The behavior of the seller prior to the transaction is an important factor to consider when determining whether a defect can be considered a ‘latent defect for the purpose of legal warranties found under the Civil Code of Québec

An omission by the seller to inform the buyer of relevant information will engage the seller’s legal responsibility. In such circumstances, the seller will be prevented from arguing the lack of due diligence by the buyer as a defense against a claim in latent defect.

The seller is under an obligation of good faith which prevents him from inducing the buyer in error by either concealing information, or making false declarations. The jurisprudential trend is for courts to hold otherwise ‘apparent’ defects as ‘latent’ when the seller breaches his duty of good faith through behavior or declarations.[1]

Therefore, the seller is bound by a certain minimum of transparency during the negotiations. Failure thereof will influence the extent of the seller’s liability in a latent defect proceeding.

Apparent Defect

A defect will be considered ‘apparent’ if it could have been revealed through a prudent and diligent visual inspection of the property by a buyer, or a pre-purchase inspector.[2]

The behavior of the seller will influence whether a defect is to be considered ‘latent’ or ‘apparent’ through the degree of transparency offered by the seller. An apparent defect coupled with false or misleading information will turn the defect into a latent defect.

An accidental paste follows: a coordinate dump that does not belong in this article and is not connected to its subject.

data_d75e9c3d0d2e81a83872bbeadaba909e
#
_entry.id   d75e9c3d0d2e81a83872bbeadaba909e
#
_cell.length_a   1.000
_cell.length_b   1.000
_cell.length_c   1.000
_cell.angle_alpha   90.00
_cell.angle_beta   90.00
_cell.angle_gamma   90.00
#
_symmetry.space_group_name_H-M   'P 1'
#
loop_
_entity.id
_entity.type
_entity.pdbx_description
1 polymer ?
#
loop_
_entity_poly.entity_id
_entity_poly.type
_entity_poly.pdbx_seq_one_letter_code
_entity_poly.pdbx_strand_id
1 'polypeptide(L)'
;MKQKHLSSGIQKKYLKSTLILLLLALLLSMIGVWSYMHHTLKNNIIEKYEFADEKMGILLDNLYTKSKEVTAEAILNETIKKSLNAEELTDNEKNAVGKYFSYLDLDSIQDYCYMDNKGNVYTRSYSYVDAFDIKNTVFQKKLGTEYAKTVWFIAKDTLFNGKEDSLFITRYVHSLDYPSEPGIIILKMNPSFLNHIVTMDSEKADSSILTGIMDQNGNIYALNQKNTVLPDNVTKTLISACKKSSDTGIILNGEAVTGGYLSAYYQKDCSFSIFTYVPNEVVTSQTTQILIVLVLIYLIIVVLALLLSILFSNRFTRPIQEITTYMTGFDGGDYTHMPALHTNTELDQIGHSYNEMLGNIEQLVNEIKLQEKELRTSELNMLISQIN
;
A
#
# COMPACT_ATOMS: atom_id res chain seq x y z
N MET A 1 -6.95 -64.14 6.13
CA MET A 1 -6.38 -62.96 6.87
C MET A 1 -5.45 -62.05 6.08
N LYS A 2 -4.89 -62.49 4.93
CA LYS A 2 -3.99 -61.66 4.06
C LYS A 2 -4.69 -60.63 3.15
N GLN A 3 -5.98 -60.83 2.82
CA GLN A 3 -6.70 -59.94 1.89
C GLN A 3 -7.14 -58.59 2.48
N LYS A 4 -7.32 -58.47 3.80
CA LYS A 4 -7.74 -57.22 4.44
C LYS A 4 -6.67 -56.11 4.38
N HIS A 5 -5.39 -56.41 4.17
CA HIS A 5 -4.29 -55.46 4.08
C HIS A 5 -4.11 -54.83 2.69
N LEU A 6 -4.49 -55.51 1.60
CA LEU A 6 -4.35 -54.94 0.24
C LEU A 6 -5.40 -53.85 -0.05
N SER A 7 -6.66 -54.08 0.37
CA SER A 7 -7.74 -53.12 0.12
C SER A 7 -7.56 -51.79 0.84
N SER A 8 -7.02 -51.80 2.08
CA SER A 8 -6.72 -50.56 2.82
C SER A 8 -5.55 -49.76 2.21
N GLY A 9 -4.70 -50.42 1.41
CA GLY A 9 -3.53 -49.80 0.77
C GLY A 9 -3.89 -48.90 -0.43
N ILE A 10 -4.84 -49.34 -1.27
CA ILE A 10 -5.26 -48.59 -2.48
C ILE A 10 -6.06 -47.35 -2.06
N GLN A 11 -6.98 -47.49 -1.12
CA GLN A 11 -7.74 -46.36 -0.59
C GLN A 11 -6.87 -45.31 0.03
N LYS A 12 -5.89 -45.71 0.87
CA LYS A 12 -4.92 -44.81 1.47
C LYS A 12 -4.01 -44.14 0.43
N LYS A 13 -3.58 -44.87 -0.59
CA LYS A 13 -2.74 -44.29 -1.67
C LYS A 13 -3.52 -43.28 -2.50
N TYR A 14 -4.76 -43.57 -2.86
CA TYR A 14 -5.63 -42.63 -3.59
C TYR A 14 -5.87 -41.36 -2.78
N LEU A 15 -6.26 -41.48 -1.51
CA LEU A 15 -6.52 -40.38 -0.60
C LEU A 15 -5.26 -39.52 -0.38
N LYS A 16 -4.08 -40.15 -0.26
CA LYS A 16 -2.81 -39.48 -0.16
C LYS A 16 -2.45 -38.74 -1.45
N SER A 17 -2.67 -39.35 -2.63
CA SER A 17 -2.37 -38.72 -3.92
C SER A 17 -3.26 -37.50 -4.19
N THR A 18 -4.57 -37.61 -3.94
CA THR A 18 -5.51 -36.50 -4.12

Concealment of information or misrepresentations by the seller which induced the buyer into purchasing a property may also be considered fraud, therefore vitiating the consent of the buyer, and consequently giving the buyer the right to ask for annulment of the contract in addition to damages.

If your recently purchased property was sold with a latent defect, contact an attorney who specializes in real estate law in order to enforce your rights in this unfortunate situation.




[1]Placement Jacpar v. Benzakour, (C.A. 1989-09-20).

[2] Lahaie v. Laperrière, 2009 QCCA 1285, at para 40.

[3] Translated from French to English: Viens, Isabelle, La Prudence et la diligence de l’acheteur en matière de vices cachés : un concept a définitions multiples, dans Droit Immobilier – Second conference, Vol. 15, Cowansville, Éditions Yvons Blais, 2012, p.43.

[4] Lahaie v. Lapierrière, 2009 QCCA 1285, at para 49.

[5] Note: The buyer retains his recourses against the inspector who failed to conduct the inspection in accordance with the norms of the industry. This recourse may be coupled with recourses against the seller in cases of fraud.

If you are looking for a law firm with reasonable rates, quick and efficient turnaround time for your files and who provides personalized and effective follow-ups, call Schneider Attorneys at (514) 439-1322 ext. 112 or email us at client@schneiderlegal.com

The above noted text should not be construed as providing legal advice or a statement of your claim. The process highlighted above are merely parameters and barometers and do not constitute any warranties and guaranties with regards to your file at hand. We strongly recommend that you seek legal advice with a licensed attorney from the Barreau du Quebec or a notary at the Chambre des Notaires. Each case must be seen and analysed on its merits as the legal process may be complex and cumbersome.

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